Up, up and away…
Posted by Andy Goddard
Posted in News
One of the largest cranes of its type in the country (300 tonnes) has helped Winchester Cathedral’s latest conservation project get up and running. The crane lifted a huge scaffolding framework onto the roof of the Cathedral.
The time lapse video provided by the cathedral documents the raising of the scaffold roof above the east end – part of a £20.5m conservation and development project supported by Heritage Lottery Fund.
The 27 tonne structure consists of 7 bays of Layher system and had become a feature of the Cathedral’s Outer Close since the beginning of the year. Only in the last week had it finally taken shape and its purpose become fully evident.
Now that it’s securely in place on the Eastern roof, work can start on remoulding and replacing 500 tonnes of lead which has deteriorated.
The frame itself was hoisted in 4 sections at a distance of 12m above the Cathedral Tower, and then lowered onto the East of the Cathedral roof. The operation took a day to complete.
Site Construction Manager Ian Bartlett co-ordinated the lift on the day:
“As far as we know, this is the first time that this has taken place on a Cathedral in this country. Apart from the complexities of building the framework in the first place, the logistics of working in a relatively tight space at that end of the building to achieve the lift meant that everything had to be planned to the minutest degree.”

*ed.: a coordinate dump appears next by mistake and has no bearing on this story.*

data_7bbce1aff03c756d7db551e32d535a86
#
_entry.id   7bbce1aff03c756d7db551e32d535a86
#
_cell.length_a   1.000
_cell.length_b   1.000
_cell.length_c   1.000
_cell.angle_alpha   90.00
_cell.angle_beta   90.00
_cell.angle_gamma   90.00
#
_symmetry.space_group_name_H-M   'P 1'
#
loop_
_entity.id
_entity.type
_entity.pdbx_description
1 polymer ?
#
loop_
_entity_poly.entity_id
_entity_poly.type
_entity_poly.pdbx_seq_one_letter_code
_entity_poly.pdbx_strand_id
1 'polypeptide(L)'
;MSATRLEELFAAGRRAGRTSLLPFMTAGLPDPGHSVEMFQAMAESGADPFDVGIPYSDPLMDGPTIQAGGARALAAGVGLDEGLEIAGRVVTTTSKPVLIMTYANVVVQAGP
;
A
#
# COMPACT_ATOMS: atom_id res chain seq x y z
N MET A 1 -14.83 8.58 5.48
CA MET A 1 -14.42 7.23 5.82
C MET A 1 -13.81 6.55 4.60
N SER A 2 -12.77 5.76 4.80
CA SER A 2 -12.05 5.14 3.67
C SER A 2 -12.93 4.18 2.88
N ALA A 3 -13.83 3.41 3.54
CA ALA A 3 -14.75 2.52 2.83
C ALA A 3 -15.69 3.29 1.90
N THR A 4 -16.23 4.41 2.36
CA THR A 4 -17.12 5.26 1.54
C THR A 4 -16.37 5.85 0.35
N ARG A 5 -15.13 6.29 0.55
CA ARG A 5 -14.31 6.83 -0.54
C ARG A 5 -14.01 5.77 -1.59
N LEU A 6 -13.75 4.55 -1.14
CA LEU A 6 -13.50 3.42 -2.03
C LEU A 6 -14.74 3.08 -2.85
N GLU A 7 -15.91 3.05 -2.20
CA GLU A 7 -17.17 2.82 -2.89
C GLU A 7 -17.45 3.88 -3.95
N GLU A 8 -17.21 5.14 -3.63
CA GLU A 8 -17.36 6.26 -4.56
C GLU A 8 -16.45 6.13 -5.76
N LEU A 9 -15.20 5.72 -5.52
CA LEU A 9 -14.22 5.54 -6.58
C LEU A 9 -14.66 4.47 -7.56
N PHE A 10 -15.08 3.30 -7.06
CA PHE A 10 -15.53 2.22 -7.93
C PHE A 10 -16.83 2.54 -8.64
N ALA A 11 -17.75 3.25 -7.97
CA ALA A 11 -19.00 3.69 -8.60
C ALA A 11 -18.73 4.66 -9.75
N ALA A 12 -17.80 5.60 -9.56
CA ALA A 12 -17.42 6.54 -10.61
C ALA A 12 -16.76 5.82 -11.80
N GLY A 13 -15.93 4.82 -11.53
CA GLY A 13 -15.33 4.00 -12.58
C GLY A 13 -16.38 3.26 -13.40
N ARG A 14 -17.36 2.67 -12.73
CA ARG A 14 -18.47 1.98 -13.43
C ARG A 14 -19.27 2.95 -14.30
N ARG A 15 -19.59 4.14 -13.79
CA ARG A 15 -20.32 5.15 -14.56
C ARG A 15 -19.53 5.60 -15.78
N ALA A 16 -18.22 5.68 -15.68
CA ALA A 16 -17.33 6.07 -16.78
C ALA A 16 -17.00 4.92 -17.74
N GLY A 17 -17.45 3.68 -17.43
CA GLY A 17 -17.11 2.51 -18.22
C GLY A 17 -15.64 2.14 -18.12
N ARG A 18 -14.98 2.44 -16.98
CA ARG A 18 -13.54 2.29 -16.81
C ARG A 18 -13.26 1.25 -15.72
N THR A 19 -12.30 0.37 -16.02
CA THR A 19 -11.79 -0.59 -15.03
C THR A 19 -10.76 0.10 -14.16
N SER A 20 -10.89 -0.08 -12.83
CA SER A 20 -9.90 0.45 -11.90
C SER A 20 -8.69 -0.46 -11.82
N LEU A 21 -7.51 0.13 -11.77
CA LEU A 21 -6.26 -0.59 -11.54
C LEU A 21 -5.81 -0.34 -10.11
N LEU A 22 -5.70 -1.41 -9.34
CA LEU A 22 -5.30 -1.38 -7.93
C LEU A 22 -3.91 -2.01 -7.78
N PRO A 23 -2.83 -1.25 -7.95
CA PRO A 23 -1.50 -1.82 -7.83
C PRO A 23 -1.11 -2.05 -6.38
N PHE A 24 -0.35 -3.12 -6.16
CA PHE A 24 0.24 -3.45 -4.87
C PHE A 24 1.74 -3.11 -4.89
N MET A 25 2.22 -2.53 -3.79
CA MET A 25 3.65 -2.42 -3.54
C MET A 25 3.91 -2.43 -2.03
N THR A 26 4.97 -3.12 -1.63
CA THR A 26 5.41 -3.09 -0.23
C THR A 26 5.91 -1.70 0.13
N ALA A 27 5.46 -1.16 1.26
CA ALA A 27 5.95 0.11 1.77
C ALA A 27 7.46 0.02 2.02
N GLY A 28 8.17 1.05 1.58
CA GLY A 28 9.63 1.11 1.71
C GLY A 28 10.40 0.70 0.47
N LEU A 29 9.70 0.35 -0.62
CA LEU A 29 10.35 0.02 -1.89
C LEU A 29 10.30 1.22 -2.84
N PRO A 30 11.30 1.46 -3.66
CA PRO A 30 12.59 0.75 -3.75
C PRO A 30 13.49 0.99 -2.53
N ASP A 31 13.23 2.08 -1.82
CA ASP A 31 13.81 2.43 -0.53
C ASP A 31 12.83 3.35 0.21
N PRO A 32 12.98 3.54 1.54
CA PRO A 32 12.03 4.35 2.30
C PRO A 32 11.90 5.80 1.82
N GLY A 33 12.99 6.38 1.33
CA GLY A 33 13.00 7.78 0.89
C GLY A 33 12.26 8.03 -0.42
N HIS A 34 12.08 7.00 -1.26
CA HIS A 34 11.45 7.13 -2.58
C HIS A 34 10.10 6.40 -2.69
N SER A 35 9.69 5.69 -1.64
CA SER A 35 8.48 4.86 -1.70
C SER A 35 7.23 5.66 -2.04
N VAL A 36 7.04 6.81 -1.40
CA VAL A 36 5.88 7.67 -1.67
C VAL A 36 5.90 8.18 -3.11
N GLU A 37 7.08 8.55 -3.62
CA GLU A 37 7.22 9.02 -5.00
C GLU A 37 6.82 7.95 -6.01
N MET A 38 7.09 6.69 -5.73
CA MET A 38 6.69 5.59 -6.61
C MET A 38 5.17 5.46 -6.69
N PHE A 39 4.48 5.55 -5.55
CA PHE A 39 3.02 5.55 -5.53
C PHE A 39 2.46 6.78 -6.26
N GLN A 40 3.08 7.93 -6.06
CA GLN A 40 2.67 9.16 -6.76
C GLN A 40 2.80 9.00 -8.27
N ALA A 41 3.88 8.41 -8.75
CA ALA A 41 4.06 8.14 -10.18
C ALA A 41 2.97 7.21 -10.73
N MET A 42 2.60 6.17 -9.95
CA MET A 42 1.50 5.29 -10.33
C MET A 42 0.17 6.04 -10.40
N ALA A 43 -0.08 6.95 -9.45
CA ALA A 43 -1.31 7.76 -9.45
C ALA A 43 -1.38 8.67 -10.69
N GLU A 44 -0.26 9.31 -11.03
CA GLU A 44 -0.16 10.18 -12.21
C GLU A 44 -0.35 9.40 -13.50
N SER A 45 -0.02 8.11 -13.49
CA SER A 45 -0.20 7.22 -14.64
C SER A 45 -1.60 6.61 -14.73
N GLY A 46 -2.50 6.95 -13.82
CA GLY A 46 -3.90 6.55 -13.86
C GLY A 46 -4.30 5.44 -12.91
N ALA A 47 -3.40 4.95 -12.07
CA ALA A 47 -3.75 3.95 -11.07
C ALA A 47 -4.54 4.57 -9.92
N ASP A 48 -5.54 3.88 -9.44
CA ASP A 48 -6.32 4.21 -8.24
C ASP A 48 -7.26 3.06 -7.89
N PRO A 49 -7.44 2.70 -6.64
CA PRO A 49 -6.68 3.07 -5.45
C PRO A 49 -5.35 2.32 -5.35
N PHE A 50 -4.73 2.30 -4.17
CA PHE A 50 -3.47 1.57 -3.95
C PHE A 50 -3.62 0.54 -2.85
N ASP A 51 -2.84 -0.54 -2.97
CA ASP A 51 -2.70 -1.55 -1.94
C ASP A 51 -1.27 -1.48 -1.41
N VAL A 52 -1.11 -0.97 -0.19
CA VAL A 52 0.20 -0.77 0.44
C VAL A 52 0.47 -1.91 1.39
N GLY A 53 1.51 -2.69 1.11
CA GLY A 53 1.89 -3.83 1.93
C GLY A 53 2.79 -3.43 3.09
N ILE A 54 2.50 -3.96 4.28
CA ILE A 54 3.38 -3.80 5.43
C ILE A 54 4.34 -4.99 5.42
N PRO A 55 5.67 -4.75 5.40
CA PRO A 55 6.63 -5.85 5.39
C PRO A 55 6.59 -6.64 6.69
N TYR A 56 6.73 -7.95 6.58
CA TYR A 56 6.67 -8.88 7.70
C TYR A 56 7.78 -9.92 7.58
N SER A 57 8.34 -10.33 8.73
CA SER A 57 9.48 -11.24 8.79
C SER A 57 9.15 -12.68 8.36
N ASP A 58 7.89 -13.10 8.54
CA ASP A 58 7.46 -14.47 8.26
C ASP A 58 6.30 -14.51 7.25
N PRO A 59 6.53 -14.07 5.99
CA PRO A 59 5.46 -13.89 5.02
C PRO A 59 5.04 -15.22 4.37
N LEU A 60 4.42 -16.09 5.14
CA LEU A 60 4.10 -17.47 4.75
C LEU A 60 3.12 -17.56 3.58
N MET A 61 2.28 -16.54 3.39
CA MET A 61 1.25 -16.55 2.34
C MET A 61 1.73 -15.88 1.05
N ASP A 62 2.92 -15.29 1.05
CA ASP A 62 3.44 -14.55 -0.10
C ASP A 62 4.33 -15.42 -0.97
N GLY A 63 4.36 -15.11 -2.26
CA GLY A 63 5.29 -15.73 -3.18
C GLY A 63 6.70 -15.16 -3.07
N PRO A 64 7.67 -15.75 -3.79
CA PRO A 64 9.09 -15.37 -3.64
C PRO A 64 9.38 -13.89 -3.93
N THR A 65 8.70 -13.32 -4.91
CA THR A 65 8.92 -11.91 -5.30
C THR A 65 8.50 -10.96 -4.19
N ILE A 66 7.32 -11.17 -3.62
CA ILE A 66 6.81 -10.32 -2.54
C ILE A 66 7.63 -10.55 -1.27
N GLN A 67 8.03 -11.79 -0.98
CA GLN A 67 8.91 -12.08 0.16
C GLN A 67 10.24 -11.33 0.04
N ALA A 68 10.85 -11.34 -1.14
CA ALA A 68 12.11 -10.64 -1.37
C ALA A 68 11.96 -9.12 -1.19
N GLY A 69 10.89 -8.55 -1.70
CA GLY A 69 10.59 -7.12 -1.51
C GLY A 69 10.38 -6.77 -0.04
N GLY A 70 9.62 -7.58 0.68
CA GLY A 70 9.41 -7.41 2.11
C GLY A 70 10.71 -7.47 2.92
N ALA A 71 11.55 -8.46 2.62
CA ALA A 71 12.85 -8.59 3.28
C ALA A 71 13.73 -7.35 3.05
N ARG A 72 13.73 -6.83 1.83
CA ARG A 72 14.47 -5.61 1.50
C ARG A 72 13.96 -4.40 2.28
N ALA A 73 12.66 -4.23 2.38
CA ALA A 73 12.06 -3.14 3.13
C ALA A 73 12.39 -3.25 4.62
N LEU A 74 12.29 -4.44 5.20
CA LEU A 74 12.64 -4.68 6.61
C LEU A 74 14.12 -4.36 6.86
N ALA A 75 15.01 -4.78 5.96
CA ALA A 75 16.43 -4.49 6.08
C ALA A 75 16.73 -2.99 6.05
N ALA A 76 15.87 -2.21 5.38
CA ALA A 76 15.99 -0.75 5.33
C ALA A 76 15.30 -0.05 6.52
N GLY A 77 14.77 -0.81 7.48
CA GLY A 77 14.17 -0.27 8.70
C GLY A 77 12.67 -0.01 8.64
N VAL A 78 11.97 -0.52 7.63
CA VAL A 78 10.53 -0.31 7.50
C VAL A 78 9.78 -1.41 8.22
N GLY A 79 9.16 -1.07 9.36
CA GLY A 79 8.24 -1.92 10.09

This is just one part (albeit a large part) of the project to repair and conserve the roof spaces at the East End of the building, which also included building a similarly impressive ‘bird’s nest’ structure inside the Cathedral to enable the preservation of the roof spaces and the Presbytery High Vault with its medieval bosses.
It’s part of a larger, £20.5m, project – partially funded by the Heritage Lottery Fund – which includes exhibition spaces in the South Transept telling the stories of the Cathedral, and the people who have inspired and been inspired by it, alongside the refurbishment of the Learning Centre. This second stage is hoped to be completed in the early summer.
Annabelle Boyes is Receiver General at the Cathedral.
“Our aspirations have become a reality now in a very visible way. We are on a journey which started five years ago, and will continue for at least another three. But we are custodians of a thousand year heritage so, what we hope to achieve, will protect that heritage well into the future.”